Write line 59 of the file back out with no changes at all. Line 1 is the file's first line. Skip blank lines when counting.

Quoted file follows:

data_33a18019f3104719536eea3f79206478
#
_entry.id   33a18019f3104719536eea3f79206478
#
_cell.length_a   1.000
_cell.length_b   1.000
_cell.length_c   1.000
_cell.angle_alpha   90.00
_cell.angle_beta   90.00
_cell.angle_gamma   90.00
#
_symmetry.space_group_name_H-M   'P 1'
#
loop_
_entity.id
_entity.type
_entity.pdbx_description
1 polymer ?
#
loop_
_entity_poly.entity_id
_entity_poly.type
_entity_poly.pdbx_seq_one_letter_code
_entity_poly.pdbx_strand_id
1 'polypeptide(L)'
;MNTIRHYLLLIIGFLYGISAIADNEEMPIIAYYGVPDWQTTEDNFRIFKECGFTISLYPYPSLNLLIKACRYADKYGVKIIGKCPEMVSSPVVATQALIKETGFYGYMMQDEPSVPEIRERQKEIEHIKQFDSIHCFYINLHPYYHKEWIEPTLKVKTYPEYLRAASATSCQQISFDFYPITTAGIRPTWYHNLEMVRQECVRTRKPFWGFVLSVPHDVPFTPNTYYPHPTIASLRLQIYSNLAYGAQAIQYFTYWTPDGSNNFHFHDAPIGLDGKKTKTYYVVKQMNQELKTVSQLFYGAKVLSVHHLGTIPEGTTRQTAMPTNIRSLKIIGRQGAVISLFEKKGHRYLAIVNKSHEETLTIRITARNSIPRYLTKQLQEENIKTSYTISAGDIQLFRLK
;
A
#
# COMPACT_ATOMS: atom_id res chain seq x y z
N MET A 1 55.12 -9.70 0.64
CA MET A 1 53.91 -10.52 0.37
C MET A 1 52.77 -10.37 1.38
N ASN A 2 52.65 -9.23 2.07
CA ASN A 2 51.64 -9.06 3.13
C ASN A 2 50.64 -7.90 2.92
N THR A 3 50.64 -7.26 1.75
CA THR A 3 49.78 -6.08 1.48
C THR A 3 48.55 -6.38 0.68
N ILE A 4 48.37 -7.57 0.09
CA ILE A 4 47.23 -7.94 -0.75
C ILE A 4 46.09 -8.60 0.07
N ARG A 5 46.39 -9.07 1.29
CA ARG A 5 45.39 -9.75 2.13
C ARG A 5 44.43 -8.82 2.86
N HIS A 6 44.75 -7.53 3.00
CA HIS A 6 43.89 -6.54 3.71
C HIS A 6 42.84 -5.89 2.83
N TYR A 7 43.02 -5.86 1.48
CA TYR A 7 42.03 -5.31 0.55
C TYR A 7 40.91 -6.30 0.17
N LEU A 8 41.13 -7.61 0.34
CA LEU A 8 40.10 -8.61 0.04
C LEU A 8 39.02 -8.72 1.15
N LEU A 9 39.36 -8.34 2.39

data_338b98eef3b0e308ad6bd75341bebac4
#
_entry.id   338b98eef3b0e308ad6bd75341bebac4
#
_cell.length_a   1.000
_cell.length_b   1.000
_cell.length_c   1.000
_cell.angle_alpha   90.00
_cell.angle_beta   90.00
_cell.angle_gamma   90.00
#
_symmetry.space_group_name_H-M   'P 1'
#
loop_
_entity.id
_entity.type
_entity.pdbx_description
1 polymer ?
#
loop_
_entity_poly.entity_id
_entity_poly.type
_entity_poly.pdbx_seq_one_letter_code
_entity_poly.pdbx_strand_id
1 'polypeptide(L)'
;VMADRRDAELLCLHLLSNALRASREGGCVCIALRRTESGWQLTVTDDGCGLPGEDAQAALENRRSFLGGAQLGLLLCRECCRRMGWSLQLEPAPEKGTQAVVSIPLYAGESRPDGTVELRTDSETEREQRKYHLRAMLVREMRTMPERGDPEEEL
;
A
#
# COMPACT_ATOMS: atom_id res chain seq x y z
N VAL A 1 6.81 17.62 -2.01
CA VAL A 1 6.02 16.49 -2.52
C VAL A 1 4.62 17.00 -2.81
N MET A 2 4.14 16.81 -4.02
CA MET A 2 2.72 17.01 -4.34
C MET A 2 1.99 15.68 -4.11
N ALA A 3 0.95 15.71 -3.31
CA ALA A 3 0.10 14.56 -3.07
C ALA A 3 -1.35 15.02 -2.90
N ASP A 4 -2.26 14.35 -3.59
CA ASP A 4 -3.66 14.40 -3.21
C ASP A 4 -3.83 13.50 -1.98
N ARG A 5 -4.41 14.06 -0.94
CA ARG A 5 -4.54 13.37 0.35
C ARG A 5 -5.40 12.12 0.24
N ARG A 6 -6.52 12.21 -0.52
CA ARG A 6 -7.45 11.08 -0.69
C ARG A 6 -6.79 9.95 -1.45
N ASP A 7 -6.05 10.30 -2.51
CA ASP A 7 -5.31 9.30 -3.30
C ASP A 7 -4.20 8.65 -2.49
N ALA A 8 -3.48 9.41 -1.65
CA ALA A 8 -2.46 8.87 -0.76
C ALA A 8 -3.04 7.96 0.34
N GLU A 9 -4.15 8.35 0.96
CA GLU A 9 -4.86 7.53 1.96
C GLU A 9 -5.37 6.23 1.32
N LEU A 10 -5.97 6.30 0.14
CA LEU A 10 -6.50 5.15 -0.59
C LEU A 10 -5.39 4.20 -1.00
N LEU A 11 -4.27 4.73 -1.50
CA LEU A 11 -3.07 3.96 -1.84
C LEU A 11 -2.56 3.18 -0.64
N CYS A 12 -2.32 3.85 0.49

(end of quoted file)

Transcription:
#